Asiatic acid, found in gotu kola, has been shown in ongoing research to induce apoptosis (spontaneous cell death) and inhibit cell growth activity in certain types of cancer cells, including liver, breast, skin, brain, and gastrointestinal tumor cells. Further research is looking into possible anti-cancer drug development.

Nutritional Facts

In Southeast Asia, gotu kola is used as much for food as for medicinal purposes. A member of the parsley family, gotu kola is an excellent source of essential vitamins and minerals needed to maintain optimal health.

According to a review in the International Food Research Journal, 100 grams of fresh gotu kola delivers the following nutrients and meets the following recommended dietary intake (RDI) needs:

Gotu kola is also a good source of dietary fiber, providing 8 percent of the RDI for women and 5 percent of the RDI for men.

Selection, Preparation, and Storage

Gotu kola is a key ingredient in many Indian, Indonesian, Malaysian, Vietnamese, and Thai dishes. It distinctive sweet and bitter flavor and a slight grassy scent. Gotu kola is a central ingredient of one of Sri Lanka's most popular dishes, gotu kola sambol, which combine shredded gotu kola leaves with shallots, lime juice, chili, and grated coconut.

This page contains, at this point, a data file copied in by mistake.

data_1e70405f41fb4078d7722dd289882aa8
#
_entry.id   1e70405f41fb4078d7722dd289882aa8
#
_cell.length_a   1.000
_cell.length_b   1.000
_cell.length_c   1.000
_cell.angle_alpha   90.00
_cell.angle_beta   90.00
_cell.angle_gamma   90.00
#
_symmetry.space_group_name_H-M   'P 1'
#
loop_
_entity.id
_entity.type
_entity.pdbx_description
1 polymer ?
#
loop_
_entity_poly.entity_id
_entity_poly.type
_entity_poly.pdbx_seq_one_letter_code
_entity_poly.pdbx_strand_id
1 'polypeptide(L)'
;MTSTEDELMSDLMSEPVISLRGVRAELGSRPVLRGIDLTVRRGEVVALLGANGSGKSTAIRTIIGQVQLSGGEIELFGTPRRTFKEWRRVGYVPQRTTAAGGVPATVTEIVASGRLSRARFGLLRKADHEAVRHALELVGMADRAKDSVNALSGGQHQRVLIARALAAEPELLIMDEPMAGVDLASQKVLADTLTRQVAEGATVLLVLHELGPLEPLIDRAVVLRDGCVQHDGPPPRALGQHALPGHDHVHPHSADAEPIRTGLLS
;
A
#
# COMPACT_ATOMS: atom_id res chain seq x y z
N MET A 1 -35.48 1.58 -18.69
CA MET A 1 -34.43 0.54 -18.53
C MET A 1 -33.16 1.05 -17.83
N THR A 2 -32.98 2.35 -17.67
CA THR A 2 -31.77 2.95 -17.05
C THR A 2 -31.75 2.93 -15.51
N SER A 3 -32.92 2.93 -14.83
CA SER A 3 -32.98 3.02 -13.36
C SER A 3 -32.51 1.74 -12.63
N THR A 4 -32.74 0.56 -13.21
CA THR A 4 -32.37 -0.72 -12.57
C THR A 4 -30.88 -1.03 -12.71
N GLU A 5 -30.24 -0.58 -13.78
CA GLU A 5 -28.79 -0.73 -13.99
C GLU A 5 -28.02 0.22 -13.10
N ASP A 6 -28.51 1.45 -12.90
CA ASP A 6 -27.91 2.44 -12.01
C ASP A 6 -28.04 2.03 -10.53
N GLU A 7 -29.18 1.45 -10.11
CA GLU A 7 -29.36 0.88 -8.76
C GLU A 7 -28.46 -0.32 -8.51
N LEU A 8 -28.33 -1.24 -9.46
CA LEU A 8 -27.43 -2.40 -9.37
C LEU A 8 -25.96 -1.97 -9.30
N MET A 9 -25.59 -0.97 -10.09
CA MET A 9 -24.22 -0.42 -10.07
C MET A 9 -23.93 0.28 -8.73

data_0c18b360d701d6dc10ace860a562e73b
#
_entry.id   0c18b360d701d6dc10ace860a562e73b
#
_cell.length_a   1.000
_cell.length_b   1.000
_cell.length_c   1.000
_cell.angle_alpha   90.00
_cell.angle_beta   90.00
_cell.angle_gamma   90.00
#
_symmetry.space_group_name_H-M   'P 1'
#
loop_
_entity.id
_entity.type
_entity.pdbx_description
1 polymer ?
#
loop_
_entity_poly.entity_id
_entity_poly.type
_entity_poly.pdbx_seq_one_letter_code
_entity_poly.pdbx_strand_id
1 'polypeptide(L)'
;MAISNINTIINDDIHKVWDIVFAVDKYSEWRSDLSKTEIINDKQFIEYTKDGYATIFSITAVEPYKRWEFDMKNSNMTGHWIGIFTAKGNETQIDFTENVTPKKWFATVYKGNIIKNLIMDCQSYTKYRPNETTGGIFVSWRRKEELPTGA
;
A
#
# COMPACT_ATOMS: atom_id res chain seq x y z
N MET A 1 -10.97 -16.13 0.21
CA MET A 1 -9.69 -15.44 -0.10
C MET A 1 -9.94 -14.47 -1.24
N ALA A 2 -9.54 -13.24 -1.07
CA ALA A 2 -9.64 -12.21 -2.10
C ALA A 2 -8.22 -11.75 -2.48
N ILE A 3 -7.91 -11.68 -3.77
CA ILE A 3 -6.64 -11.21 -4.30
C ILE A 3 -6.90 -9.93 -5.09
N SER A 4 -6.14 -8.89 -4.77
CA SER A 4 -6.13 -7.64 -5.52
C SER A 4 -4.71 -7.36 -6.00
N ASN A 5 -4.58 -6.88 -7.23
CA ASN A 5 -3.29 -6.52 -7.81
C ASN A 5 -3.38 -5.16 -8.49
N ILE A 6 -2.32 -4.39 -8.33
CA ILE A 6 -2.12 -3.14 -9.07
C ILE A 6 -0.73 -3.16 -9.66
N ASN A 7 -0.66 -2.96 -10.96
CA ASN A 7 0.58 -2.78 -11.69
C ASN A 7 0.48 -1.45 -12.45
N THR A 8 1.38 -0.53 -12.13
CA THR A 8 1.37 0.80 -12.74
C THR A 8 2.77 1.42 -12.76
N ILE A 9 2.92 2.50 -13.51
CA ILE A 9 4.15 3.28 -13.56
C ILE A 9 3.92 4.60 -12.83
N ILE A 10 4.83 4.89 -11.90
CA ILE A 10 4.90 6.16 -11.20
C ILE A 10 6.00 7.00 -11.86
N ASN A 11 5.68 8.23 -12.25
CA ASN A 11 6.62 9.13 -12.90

It is also used to make Indian curries, Vietnamese vegetable rolls, and a Malaysian salad called pegaga. Fresh gotu kola can also be juiced and mixed with water and sugar to create the Vietnamese beverage nuoc rau ma.

Fresh Gotu Kola

Fresh gotu kola is difficult to find in the United States outside of specialty ethnic grocers. When purchased, the lily pad-shaped leaves should have a bright green color without any blemishes or discoloration. The stems are edible and similar to that of cilantro.

Fresh gotu kola is temperature-sensitive and can quickly turn black if your refrigerator is too cold. If not used immediately, you can place the herbs in a glass of water, cover with a plastic bag, and refrigerate. Fresh gotu kola can keep this way for up to a week.